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In pure innocence, when the city and local business owners paid contractors to improve their façades, they also destroyed some of the nests used by swallows at this time every year.

This fact was brought to the attention of the city by a local resident who is an environmentalist and bird watcher. Mike Miller was concerned because he knew the birds would not stay in town if there were not enough nests.

City Manager Scott Lazenby, who has a swallow nest outside his kitchen window, sent the city's economic development manager, David Snider, to remedy the situation.

Miller's and Snider's first thought was to erect some manmade bird boxes and hope the birds decided to choose the boxes for nests.

They certainly wanted to encourage the birds to continue making Sandy their home in the good-weather months.

Their usual life pattern is to winter in Panama and to move north in the early spring, living in good weather places from late April through August.

'These very beneficial violet green swallows,' Miller said, 'are clean, non-destructive, entertaining and easy to accommodate.'

Bringing the situation to the attention of a manager at Ace Hardware, neither Miller nor Snider needed to ask if they had bird boxes for sale. They were immediately offered to the city (which paid the bill) at Ace's wholesale cost.

A dozen boxes, furnished by Ace Hardware, were then fastened to secure locations at City Hall, Sandy Library, Community Center, AEC Building, Frontier Building and Chariteas Café. In addition, Ace Hardware and the Sandy Fire Station erected their own boxes.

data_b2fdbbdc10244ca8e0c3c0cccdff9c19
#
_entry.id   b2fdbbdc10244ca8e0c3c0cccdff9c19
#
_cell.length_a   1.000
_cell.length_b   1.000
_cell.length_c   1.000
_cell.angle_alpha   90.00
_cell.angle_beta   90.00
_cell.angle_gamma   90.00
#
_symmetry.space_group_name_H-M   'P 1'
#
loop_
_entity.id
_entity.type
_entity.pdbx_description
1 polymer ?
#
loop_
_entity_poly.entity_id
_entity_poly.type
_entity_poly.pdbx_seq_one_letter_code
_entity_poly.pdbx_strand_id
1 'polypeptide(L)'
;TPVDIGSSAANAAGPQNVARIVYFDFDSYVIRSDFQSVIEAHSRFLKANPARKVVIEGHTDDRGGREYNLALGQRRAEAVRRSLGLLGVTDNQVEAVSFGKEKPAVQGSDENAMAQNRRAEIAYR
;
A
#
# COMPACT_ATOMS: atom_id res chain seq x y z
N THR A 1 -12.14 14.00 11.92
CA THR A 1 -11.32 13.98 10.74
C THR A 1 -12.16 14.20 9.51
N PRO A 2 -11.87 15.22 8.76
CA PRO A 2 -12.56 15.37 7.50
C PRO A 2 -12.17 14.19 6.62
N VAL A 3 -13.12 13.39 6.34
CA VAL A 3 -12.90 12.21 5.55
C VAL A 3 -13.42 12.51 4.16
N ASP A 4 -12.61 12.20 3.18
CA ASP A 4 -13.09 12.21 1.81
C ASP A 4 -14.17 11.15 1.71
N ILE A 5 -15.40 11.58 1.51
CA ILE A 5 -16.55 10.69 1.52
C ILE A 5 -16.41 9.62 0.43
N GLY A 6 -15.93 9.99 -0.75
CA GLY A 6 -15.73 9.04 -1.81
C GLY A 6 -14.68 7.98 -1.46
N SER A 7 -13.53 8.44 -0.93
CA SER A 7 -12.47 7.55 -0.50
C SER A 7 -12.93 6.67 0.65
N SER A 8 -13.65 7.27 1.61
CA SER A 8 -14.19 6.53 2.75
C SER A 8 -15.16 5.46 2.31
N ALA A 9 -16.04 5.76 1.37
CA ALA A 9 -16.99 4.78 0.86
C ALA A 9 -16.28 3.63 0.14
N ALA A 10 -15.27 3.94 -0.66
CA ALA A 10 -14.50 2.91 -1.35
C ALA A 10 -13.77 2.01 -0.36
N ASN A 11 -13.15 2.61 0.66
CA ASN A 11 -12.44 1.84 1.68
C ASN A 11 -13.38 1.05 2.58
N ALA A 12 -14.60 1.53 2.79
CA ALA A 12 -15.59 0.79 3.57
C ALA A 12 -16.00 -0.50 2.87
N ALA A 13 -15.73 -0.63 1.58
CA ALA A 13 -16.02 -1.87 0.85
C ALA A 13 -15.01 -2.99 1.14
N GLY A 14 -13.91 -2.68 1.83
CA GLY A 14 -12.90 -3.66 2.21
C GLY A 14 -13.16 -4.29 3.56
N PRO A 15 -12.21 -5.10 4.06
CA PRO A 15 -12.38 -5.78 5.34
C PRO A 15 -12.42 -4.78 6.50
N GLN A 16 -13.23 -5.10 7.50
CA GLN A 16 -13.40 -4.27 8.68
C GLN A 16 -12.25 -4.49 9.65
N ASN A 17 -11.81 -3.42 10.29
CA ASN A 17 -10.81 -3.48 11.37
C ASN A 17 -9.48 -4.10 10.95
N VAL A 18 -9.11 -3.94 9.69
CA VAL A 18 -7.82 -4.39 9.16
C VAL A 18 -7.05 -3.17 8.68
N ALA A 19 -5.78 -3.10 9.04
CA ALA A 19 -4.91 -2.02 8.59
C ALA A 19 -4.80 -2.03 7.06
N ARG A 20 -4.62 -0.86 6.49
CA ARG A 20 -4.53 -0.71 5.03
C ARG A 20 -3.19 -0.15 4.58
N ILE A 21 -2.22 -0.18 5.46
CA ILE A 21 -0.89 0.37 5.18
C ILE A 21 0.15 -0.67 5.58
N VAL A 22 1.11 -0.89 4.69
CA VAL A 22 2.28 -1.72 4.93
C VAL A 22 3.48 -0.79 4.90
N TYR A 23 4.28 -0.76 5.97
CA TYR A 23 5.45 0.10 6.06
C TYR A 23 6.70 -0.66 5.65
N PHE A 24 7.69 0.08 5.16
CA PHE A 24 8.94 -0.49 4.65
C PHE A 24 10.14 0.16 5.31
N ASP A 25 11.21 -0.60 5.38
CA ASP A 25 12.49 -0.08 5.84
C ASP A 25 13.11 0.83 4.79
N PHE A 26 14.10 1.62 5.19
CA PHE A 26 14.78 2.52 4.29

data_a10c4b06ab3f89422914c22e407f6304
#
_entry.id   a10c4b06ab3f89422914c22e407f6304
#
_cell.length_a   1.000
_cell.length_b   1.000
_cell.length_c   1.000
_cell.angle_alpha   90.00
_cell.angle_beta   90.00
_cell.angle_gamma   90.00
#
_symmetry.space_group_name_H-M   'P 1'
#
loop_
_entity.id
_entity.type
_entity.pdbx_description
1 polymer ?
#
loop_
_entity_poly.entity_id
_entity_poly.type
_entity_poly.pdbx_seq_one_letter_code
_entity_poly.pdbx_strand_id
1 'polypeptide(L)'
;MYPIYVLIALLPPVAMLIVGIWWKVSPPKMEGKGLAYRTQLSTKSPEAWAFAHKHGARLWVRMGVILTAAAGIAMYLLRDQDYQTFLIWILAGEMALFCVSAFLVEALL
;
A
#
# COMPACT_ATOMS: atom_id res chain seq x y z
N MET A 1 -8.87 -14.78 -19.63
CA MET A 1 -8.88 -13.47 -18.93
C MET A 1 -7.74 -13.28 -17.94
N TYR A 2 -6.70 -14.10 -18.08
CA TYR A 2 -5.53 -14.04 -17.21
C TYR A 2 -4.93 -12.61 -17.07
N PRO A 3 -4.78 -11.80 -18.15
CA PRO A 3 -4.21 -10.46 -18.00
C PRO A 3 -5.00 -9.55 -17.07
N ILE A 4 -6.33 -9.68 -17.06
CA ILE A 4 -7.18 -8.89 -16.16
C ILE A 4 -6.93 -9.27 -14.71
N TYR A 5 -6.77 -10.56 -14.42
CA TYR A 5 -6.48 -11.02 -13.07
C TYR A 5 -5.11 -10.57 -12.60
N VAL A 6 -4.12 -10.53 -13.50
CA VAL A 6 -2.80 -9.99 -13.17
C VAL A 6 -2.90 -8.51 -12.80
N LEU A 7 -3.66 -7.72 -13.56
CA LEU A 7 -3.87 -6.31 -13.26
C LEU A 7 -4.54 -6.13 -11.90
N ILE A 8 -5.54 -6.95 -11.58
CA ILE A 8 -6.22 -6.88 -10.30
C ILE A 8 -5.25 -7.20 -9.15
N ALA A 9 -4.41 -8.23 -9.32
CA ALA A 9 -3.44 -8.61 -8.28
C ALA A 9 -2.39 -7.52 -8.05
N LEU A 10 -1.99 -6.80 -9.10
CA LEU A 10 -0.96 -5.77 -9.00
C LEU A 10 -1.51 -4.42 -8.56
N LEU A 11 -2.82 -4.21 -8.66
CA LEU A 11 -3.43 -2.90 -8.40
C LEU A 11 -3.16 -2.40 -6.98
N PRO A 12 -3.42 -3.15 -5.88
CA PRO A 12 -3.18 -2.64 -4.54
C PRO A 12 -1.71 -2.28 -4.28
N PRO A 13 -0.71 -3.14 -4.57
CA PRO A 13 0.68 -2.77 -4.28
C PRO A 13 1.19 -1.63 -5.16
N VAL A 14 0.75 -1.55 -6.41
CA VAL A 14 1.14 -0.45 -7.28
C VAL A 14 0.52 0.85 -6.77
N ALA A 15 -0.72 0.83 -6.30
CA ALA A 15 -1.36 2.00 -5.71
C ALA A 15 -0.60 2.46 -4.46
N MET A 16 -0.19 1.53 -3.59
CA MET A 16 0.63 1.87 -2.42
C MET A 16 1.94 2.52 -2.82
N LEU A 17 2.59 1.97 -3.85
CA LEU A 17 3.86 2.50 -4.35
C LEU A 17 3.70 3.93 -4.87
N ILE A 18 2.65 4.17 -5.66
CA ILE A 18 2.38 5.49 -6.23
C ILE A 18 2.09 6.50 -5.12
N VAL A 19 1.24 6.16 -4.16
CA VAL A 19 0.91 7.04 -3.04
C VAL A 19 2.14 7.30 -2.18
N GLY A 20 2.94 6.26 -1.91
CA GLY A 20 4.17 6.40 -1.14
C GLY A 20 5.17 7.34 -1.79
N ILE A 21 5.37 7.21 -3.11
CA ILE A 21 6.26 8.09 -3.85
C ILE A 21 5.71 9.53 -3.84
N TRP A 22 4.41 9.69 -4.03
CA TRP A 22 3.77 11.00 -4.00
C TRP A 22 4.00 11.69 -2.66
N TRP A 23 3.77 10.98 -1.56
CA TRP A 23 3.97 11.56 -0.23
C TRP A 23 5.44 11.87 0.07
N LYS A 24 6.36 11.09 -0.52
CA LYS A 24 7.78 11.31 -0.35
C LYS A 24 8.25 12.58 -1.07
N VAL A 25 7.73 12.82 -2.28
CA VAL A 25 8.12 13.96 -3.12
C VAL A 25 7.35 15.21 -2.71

Unfortunately, according to Miller, some of the boxes went up too late, and the number of swallows in Sandy also is fewer this year.

A couple of weeks ago, there was a frenzy among the aerobatic nesting pairs because they were anxious for a nesting place. Miller said he saw about 10 birds fighting for the nest at the fire station.

But, Miller reports, all of the pairs have found nesting places.

Miller says he keeps his eyes on the sky while he is walking around town. First he hears the shrill chirp and then he sees the extremely agile birds doing their acrobatics in flight, mainly over the off-street parking lot west of Ace Hardware - all the way to the west side of the library and beyond.

'They've been coming back every year for generations,' he said, 'and they find these same little spots (for their nests). They feed while flying, and you'll rarely see them on the ground. They're very entertaining because they're endlessly acrobatic.'

Nesting near a parking lot is unusual for swallows, he says, because they prefer the edge of wetland areas where they can feed on small insects such as mosquitos - their favorite delicacy.

That fact makes their presence in downtown Sandy a benefit to local residents because while they are flying over the city they also are scooping up mosquitos and other small airborne creatures.

For a while, Miller was concerned that the absence of some of the nesting places would drive the birds out of town, but he has changed his mind.

'The heavy competition (for nests) and willingness to use the new box at Ace Hardware,' Miller said, 'tells me they'll be right back up in numbers next year.'

So this story ends with several positive outcomes, and everyone involved becomes a winner: local businesses, the city of Sandy and local residents. But especially Mother Nature and her cute little creatures.

People such as Snider and Lazenby are just happy they could contribute to the quality of life in the city.

'This is the cheapest bug mitigation program I can think of,' Snider said. 'This is another example of our municipal government cooperating with the local business community.'

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